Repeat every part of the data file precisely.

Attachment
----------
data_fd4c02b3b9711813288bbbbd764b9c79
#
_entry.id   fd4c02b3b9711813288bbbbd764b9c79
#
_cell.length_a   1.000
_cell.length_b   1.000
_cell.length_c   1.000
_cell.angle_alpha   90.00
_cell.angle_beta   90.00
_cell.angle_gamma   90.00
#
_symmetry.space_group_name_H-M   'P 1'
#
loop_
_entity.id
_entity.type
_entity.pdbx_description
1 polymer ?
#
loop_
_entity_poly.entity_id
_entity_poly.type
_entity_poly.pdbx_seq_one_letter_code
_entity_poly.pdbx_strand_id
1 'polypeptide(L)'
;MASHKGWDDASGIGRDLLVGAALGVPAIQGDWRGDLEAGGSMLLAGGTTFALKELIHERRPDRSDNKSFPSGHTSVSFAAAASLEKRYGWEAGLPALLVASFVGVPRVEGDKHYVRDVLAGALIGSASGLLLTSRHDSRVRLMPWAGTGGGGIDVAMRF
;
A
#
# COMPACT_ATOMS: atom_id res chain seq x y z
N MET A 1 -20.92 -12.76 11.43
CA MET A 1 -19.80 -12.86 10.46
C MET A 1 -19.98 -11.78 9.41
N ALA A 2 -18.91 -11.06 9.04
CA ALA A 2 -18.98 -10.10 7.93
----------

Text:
data_fd4c02b3b9711813288bbbbd764b9c79
#
_entry.id   fd4c02b3b9711813288bbbbd764b9c79
#
_cell.length_a   1.000
_cell.length_b   1.000
_cell.length_c   1.000
_cell.angle_alpha   90.00
_cell.angle_beta   90.00
_cell.angle_gamma   90.00
#
_symmetry.space_group_name_H-M   'P 1'
#
loop_
_entity.id
_entity.type
_entity.pdbx_description
1 polymer ?
#
loop_
_entity_poly.entity_id
_entity_poly.type
_entity_poly.pdbx_seq_one_letter_code
_entity_poly.pdbx_strand_id
1 'polypeptide(L)'
;MASHKGWDDASGIGRDLLVGAALGVPAIQGDWRGDLEAGGSMLLAGGTTFALKELIHERRPDRSDNKSFPSGHTSVSFAAAASLEKRYGWEAGLPALLVASFVGVPRVEGDKHYVRDVLAGALIGSASGLLLTSRHDSRVRLMPWAGTGGGGIDVAMRF
;
A
#
# COMPACT_ATOMS: atom_id res chain seq x y z
N MET A 1 -20.92 -12.76 11.43
CA MET A 1 -19.80 -12.86 10.46
C MET A 1 -19.98 -11.78 9.41
N ALA A 2 -18.91 -11.06 9.04
CA ALA A 2 -18.98 -10.10 7.93